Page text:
A UK High Court ruling in Sony's favour against a company that made mod-chips for the PlayStation2 will have big consequences for the games industry, but multi-region DVD players are unlikely to be affected, according to lawyers involved in the case.
In a summary ruling on Tuesday, Judge Robin Jacob awarded Sony £45,000 costs and £15,000 in damages against Newport-based Channel Technology, which had been manufacturing the Messiah mod-chip. Messiah allowed owners of PlayStation2 consoles to play NTSC games on PAL consoles, allowed PlayStation2 owners to play DVD disks from any region, and provided colour correction for PAL consoles. Crucially, it also enabled PlayStation2s to play backed-up copies of games.
The case was the first to be brought under section 296 of the Copyright, Design and Patents Act 1998, which deals with devices designed to circumvent copy protection mechanisms. Section 296 makes it an offence to make, import or sell any device specifically designed or adapted to circumvent a copy protection mechanism.
In the High Court ruling, Judge Jacob, who is one of the most senior patents and intellectual-property judges in the UK, awarded summary judgement to Sony. Judge Jacob acknowledged that the part of the Messiah mod-chip that defeated the copy protection mechanism was designed with playing back-up material in mind. But, the aspect of swapping back-up disks between people would be uncontrollable, and damaging to Sony. Nobody would pay £25 to £45 for a game, said Judge Jacob, so piracy became the main factor for consideration.
The judge also referred to the issue of regioning. Regioning refers to the practice of encrypting media -- usually DVDs -- according to regions of the world so that they only work with players encoded to the same region. The practice has met such widespread opposition that hacks are readily and cheaply available for most DVD players and many manufacturer now sell multi-region players as a matter of course. Sony employs a similar mechanism for PlayStation2 games.
After the ruling, Channel Technology posted a statement on its Web site suggesting that the ruling could also have an effect on the DVD market, "as certainly the licensing aspects of imported entertainment media would indeed come under the scrutiny of the Sony vs Channel Technology case." But lawyers on both sides said that regioning of DVDs is unlikely to be affected.
Julian Watts, partner at Bristows, the city law firm that acted for Sony in the case, said a precedent has been set "in terms of what you can and can't do with chipping PlayStations." Watts said the case was first and foremost about piracy, "with arguments bolted on about imports." The judge's views on imports, said Watts, were his views rather than a finding. "This was a case about mod-chips."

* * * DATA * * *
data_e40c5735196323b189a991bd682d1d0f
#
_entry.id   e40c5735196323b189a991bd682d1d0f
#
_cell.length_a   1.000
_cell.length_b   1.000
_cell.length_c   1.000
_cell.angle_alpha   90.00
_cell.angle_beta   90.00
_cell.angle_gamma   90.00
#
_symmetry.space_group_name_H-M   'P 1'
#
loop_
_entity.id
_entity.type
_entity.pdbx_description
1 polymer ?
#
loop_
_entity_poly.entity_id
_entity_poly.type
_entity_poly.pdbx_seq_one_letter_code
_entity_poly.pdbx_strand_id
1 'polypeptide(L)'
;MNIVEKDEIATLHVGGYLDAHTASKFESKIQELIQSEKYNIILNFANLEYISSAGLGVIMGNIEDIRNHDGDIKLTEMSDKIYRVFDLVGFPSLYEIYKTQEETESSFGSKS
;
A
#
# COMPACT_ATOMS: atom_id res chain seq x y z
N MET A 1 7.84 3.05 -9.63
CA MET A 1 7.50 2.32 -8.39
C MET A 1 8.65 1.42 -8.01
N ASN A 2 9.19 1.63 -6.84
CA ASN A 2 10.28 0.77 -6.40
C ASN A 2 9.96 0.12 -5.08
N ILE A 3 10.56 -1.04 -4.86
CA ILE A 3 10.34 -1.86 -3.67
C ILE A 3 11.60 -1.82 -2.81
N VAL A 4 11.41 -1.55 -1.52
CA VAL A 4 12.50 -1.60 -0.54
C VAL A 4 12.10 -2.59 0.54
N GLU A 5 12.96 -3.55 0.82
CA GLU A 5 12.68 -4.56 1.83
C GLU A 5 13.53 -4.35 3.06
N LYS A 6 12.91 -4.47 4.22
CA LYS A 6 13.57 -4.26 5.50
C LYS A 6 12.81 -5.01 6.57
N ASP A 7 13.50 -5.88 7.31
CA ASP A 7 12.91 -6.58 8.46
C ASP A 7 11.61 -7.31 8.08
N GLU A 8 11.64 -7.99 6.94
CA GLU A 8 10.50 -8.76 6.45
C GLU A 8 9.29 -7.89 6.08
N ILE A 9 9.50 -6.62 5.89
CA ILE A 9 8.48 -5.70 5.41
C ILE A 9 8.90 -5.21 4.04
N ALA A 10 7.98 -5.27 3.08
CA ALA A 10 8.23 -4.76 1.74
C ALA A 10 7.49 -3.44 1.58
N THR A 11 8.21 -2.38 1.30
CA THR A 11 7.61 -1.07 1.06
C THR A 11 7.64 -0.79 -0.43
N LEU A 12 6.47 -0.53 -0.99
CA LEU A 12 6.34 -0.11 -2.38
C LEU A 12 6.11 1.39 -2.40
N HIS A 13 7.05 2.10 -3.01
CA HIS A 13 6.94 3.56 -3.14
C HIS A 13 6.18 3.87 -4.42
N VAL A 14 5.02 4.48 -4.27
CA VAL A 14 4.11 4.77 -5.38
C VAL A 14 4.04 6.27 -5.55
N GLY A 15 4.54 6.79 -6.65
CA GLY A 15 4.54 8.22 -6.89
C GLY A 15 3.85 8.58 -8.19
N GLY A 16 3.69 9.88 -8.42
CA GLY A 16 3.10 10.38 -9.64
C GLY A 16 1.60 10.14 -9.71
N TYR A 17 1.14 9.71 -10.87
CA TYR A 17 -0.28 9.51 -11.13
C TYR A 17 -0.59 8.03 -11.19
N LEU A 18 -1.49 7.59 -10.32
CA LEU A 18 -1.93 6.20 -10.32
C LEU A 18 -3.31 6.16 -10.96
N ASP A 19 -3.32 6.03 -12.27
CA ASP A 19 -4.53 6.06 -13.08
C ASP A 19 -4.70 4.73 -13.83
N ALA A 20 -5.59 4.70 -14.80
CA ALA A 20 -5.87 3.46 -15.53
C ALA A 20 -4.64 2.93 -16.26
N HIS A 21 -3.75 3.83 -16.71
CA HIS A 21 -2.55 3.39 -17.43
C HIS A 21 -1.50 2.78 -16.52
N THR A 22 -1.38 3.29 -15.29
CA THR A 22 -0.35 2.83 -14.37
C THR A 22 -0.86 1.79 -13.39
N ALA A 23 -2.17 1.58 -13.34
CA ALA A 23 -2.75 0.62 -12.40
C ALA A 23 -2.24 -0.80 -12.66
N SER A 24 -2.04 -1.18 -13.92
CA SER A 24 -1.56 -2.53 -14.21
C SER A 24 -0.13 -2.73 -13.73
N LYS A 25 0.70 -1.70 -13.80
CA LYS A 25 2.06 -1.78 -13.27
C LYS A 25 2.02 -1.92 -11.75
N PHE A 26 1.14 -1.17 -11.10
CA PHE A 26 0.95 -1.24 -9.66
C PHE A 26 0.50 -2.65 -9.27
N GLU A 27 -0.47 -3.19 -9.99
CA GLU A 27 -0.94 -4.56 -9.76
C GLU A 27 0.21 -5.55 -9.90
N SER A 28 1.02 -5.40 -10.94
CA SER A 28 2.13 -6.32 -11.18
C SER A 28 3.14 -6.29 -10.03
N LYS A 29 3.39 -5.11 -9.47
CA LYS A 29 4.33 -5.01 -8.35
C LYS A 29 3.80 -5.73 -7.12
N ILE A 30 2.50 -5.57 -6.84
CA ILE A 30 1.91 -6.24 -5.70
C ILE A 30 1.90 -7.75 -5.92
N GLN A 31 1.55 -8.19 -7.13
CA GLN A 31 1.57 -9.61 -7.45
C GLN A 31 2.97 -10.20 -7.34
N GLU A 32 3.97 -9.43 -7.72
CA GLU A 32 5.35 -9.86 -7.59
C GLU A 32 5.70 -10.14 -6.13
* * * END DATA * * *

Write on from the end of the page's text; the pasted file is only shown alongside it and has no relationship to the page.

The case had been put to the judge, said Watts, that the one thing a person could do with the Messiah mod-chip was to play imported games. "But it is irrelevant in this case whether this is legitimate or not because the predominant use of the mod-chip was for playing pirated software."
Concerns over the future of multi-region DVD players surfaced because Judge Jacob said that Sony licensed games for the territory that they were issued, and the licensing of these games did not allow for their use in other territories.
Therefore, he said, whether they were imported for private and domestic use by personal purchase, for instance via the internet, or purchased abroad on holiday, they were not allowed by Sony to be played outside of the licensed territory.
However, noted Justin Watts at Bristows, these comments were preliminary views made on issues the defendants put before him.
Channel Technology's barrister, Jacob Dean QC, told ZDNet UK it is difficult to draw wide conclusions from the preliminary views. But, he said, the decision may have ramifications. "This was a senior judge of the High Court with a lot of experience on copyright giving his views on the matter, so it is of importance."
"The judge's preliminary view was that if a person bought a PlayStation game in Japan or the US and then imported that for private and domestic use into the UK, then the use would be an infringement of Sony's copyright," Dean said. But, he noted, "the judge was focusing on the rights of Sony in regards to the specific means by which it prevented unauthorised copying." It was difficult to say, he added, whether this would also apply to DVDs.
Both sides said it is difficult to be more specific until the transcript of the judgement is available, which is expected to be some time next week.